What makes a person gay? Is it genetics, upbringing, or some combination of the two? Over the past few decades, a slew of scientific research has bolstered the notion that sexuality is, at least in part, innate. Studies of the sexual behavior of various animal species have shown that homosexuality is not just a human phenomenon. Then there is the curious finding that the number of older brothers a male has may biologically increase his chances of being gay.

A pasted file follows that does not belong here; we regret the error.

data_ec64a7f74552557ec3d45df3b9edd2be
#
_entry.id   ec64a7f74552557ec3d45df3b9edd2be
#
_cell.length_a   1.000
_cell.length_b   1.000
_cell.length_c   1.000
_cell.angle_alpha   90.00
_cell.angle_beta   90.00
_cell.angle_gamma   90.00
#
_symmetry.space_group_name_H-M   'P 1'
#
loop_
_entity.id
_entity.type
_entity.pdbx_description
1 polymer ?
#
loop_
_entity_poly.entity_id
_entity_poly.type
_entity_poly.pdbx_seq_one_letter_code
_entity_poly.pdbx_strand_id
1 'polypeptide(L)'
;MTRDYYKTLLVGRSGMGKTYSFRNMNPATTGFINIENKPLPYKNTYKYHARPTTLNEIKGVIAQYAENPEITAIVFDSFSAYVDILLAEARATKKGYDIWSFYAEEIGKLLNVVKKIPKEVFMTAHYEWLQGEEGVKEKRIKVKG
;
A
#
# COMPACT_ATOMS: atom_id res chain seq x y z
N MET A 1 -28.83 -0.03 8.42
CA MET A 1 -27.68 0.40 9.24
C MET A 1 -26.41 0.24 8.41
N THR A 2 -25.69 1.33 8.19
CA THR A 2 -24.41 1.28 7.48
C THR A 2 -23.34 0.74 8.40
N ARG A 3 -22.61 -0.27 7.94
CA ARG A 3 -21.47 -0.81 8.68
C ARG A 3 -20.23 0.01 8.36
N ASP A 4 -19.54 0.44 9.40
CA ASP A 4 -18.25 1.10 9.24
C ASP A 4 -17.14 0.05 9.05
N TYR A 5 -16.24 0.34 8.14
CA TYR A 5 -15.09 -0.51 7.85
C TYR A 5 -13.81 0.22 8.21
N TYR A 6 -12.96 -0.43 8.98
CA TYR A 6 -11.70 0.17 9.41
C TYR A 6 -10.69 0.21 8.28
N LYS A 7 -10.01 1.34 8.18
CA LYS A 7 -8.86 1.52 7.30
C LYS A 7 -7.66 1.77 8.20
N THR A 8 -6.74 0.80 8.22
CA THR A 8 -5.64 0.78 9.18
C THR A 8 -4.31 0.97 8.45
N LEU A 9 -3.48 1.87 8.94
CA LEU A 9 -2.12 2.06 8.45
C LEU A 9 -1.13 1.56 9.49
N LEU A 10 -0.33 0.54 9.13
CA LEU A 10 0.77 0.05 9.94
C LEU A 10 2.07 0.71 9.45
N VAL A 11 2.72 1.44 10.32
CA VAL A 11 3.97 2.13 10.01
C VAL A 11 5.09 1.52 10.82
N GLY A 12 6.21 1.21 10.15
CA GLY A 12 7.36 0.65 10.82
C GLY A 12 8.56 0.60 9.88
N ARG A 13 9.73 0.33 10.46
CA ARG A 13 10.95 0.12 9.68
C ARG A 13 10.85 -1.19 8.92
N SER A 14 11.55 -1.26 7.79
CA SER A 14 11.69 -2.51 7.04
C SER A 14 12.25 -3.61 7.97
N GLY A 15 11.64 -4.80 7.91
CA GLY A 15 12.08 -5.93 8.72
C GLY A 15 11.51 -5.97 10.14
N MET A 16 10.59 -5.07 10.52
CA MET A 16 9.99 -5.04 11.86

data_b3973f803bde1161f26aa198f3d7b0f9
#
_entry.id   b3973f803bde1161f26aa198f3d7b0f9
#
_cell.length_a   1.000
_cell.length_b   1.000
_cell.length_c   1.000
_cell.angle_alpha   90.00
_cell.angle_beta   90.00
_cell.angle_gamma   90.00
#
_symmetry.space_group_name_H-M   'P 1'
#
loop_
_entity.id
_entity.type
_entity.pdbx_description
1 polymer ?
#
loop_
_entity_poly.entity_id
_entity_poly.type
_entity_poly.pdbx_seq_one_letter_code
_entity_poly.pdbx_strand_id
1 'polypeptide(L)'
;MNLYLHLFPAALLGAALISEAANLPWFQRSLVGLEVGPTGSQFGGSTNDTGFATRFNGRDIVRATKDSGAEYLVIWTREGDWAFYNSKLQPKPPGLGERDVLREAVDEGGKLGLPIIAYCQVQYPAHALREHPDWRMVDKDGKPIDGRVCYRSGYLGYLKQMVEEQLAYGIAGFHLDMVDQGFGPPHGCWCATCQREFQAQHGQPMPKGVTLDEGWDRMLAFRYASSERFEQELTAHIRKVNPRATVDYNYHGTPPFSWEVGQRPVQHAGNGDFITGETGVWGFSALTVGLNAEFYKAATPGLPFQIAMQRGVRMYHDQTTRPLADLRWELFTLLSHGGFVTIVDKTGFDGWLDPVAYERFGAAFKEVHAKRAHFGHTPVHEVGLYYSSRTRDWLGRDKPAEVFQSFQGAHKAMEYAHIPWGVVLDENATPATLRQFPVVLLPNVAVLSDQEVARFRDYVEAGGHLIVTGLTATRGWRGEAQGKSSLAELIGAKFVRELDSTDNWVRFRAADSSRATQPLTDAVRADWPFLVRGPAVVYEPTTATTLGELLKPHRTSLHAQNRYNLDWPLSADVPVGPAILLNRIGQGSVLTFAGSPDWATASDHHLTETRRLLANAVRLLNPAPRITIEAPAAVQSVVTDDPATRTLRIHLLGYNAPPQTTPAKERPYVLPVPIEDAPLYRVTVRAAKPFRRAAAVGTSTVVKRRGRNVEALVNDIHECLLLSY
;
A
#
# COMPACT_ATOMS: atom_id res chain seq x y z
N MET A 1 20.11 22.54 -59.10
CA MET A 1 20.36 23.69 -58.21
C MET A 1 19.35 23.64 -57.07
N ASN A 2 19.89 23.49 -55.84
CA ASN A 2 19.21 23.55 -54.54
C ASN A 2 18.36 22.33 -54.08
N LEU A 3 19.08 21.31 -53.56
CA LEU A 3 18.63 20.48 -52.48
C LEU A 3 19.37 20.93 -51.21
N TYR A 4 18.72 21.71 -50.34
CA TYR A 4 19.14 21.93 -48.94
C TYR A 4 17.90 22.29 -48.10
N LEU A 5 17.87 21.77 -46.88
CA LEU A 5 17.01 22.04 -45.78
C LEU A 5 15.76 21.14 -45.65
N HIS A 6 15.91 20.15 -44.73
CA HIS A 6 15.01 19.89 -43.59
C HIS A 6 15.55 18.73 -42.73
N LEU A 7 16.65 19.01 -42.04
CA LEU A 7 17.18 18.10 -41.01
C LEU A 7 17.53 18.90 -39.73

Now Simon LeVay, a former Harvard neuroscientist, has written, “Gay, Straight, and the Reason Why: The Science of Sexual Orientation,” a comprehensive, engaging and occasionally quite funny look at the current state of the research on the topic. LeVay is one of the leading authorities in the field: Back in 1991, he discovered that INAH3, a structure in the hypothalamus of the brain that helps to regulate sexual behavior, tended to be smaller in gay men than in straight men. It was a watershed moment in our understanding of sexual orientation (the study was published at the height of the AIDS epidemic, when the disease was widely regarded in religious circles as divine punishment for the sin of being gay) and the first scientific finding to support the idea that gayness might be more than just a lifestyle.